M22 and state reach agreement on trademark issue

Posted at 11:06 AM, Mar 07, 2019
and last updated 2019-03-08 14:27:19-05

TRAVERSE CITY, Mich. – Good news for two Michigan brothers with an iconic northern Michigan business.

Keegan and Matt Myers say they have come to an agreement with the State of Michigan to keep their federal trademark on the M22 logo.  They say the settlement means that the state has been released from any grievances about the issue and that the state will dismiss all claims against M22 and they cannot be challenged again.

A State of Michigan spokesperson said the state dropped its challenge, but other parties could still challenge the trademark.

The attorney general’s office also provided the following statement:

“Former Attorney General Bill Schuette initiated this case in December 2013.  It has languished for more than five years without a decision on straightforward legal issues.  And, regardless of the outcome in the current case, there was a very real prospect that this matter would continue winding through the federal courts for several years to come.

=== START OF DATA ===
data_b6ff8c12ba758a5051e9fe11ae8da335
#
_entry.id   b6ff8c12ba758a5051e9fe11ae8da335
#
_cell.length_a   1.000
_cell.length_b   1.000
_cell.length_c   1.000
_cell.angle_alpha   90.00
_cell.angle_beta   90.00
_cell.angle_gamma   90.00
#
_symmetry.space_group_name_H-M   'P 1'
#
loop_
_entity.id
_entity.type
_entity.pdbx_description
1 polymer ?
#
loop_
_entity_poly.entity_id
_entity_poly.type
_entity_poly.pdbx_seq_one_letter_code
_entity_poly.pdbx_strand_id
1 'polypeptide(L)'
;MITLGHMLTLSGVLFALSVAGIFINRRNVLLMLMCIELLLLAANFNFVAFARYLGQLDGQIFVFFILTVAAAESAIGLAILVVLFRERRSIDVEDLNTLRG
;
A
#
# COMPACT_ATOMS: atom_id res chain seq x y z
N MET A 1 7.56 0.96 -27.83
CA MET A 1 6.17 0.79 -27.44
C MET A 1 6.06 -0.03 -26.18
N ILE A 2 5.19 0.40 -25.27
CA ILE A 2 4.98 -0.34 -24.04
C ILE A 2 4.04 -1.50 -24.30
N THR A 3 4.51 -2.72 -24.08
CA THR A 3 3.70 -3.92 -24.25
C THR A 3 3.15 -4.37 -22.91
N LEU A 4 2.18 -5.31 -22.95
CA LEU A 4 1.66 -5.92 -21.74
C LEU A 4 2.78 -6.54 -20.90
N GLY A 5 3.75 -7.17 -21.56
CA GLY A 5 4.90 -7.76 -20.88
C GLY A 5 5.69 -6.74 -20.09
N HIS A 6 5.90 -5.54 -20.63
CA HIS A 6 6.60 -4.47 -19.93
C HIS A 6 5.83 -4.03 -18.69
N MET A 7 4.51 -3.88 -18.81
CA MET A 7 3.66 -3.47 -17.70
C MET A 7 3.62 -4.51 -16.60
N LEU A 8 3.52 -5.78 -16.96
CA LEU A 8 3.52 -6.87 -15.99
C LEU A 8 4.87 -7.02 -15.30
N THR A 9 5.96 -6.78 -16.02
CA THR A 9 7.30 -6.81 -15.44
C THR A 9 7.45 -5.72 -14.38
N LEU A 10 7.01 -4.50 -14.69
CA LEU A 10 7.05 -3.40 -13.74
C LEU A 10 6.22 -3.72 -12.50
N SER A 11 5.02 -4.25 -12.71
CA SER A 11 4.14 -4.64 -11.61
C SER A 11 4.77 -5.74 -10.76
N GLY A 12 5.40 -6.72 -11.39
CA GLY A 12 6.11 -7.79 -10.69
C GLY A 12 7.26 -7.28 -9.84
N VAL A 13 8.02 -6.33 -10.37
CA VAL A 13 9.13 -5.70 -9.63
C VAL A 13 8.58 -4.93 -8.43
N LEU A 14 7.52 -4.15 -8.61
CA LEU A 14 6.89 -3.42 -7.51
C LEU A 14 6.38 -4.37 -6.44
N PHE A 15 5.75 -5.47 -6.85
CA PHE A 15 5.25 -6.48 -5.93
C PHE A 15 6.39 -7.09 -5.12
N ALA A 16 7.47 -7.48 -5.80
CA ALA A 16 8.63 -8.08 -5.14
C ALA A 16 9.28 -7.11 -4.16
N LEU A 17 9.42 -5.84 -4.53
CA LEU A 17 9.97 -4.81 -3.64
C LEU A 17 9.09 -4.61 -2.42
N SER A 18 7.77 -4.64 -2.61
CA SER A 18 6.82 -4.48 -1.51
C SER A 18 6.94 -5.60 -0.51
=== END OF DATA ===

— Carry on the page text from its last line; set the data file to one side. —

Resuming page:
In light of that prospect, and in the interest of allocating the resources of this office to the many pressing issues affecting the health, safety, and welfare of Michiganders throughout the State, Attorney General Dana Nessel has resolved the case on terms that leave intact the State’s right to continue using its century-old highway sign without interference.  The resolution does not suggest in any way that M22, LLC’s use of the state’s sign as a trademark is valid and enforceable under state and federal law.”

The brothers founded the company in 2004 and filed for a federal trademark in 2006, which was awarded in 2007.  In 2012, then Attorney General Bill Schuette said that no one could claim control over a highway marker design due to public domain.  The U.S. Patent and Trademark Office had ruled that after five years of use, the trademark had become “incontestable.”  The brothers and the state had been engaged in a legal battle ever since.

Current Attorney General Dana Nessel re-examined the case and has decided not to move forward with litigation.

M22 creates apparel, accessories and other items. They sell the products online and in stores in Glen Arbor and Traverse City, Michigan.

M22 is a state highway that runs through some of the most scene areas of northern lower Michigan to the Leelanau Peninsula.